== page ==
The word “Nuclide'' was coined by an American Chemist named Truman P. Kohman in 1947. The term nuclide or nuclide is taken from the word nucleus. It is one of the nuclear species.
A nuclide is like an atom or nucleus but it differs from these two. It is characterized by a number of protons and neutrons.
In simple words, nuclide is a species of atom/nucleus. We describe it by the composition of its nucleus, by the number of protons, the number of neutrons, and the energy content.
On this page, you will learn about the nuclide, daughter nuclide, radioactive nuclide, parent nuclide, stable nuclides.
Nuclide Definition Physics
A nuclide is described by the mass number (A) and the atomic number (Z). For considering it distinct, a nuclide must have an energy content enough for a measurable lifetime, i.e., more than 10−10 seconds.
The term nuclide is not similar to an isotope, it is any member of a set of nuclides possessing the same atomic number but a different mass number.
For Example, Chlorine - 37 is the nucleus that comprises 17 protons and 20 neutrons, it is a different nuclide from the sodium - 23 nuclei having 11 protons and 12 neutrons, and chlorine - 35 nucleus of 17 protons and 18 neutrons.
Every nuclide has a chemical element symbol (E) in addition to an atomic number (Z), i.e., the number of protons with inside the nucleus, and a mass number (A), i.e., the whole number of protons and neutrons within the nucleus.
We express nuclides in the form of AXZ, where “A” is the total number of protons and neutrons, “Z” denotes the number of protons, and the difference between A and Z is the number of neutrons.
For instance, 37Cl17
Here, Cl signifies chlorine - 37
Let’s take another example:
The symbol for the “Li” element is given as;
Nucleon number A = total number of protons and neutrons = 7
Proton number is equal to Z = total number of protons = 3
Li = the chemical element symbol (E)
Nuclides and Radioactive Decay
Nuclides are linked with radioactive decay and they can either be stable or unstable species.
Around 1,700 nuclides are known, of which 300 are stable and the rest radioactive.
In 1919, a British Physicist named Francis William Aston discovered the isotopes of the light elements (light elements are hydrogen, deuterium, helium (two isotopes), lithium, and trace amounts of beryllium) at the Cavendish Laboratory, using his new invention of the mass-spectrograph. By using his newly devised invention, he also discovered more than 200 stable nuclides.
Nuclide undergoes radioactive decay. Now, we will understand the science behind the parent nuclide, daughter nuclide, stable nuclides with a graph in detail.
Parent Nuclide and Daughter Nuclide
A parent nuclide is a determinate nuclide. It is an isotope whose radioactive decay products are sure daughter nuclides. It is a nuclide that decays into a daughter nuclide during the process of radioactive decay.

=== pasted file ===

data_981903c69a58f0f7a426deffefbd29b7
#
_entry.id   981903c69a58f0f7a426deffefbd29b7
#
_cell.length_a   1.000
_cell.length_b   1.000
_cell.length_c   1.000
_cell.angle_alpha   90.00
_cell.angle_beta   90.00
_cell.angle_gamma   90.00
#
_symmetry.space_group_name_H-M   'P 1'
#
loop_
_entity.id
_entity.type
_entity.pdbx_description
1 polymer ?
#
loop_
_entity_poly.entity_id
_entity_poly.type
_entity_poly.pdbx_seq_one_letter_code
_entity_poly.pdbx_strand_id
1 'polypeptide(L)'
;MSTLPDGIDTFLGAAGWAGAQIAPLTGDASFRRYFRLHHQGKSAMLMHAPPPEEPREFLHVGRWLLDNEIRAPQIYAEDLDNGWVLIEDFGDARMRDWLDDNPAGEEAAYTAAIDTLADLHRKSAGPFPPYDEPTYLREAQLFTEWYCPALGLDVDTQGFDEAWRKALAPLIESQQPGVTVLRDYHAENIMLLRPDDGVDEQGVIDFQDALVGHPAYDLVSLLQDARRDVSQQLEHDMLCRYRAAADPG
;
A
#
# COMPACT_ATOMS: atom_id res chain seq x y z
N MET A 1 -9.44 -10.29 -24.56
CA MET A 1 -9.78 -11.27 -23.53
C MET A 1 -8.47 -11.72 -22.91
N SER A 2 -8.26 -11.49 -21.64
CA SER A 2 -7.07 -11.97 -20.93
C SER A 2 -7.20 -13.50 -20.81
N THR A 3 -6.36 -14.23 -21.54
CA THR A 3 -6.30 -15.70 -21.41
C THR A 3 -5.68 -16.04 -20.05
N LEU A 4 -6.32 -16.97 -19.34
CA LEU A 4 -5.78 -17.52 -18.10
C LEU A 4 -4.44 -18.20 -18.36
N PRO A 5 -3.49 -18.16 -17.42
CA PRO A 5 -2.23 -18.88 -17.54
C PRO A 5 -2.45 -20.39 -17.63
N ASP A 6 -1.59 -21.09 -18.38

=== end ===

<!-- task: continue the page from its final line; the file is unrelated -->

For example, Na-22 decays into Ne-22 after undergoing β + decay. Here, Na-22 is the parent nuclide and Ne-22 is the daughter nuclide.
Some More Examples are as Follows:
Tellurium or Te-131 after undergoing β + decay forms a daughter nuclide called Iodine - 131.
Here, Iodine - 131 is the parent nucleus of Xenon - 131.
Au - 208, after undergoing the nuclear reaction, produces Hg - 208.
The above examples on parent nuclide and daughter nuclide also express the relationship between these two.
You might have heard of isotopes, the two elements having the same atomic number but a different mass number. These isotopes are clearly matching with stable nuclides; let’s understand how:
Out of 1,700 nuclides, 300 are non-radioactive or stable.
A stable nuclide is one that never undergoes radioactive decay. When we refer to such elements, we call them stable isotopes, while the nuclides that undergo radioactive decay are called the radioactive nuclides.
The below graph shows the stable nuclide with examples of elements:
(Image will be Uploaded Soon)
Do You Know?
Of the recognized chemical elements, eighty elements have at least one stable nuclide. These incorporate the primary eighty-two elements from hydrogen to lead, with the 2 exceptions, technetium (element 43) and promethium (element 61), that don't have any stable nuclides. As of December 2016, there had been a total of 253 recognized "stable" nuclides.
Examples of Isodiaphers
Thorium - 234 = 90Th144
No of protons (Z ) = 90
Mass number (A) = no of neutrons + no of protons (Z)
Mass number = 234 and no of protons = 90
No of neutrons = A - Z = 234 - 90 = 144
Difference between neutrons and protons of Thorium = 144 - 90 = 54…(a)
Now, for Uranium-238 = 92U238
No of protons (atomic number Z) = 92
No of neutrons = 146
Difference between neutrons and protons of Uranium = 146 - 92 = 54….(2)
From eq (1) and eq (2), you can see that the difference between the neutrons and protons for Thorium-234 and Uranium-238 is the same.
Thus Th and U are examples of isodiaphers.
9F19 and Sodium 11Na23
No of protons = 9
Number of neutrons = 10 (19 - 9)
Difference = 10 - 9 = 1
No of protons = 11 and
Number of neutrons = 12 (23 - 11)
So the difference is = 12 - 11 = 1
Here, you can notice that the difference between Fluorine and Sodium is the same, i.e. 1. Hence, fluorine and sodium are examples of isodiaphers.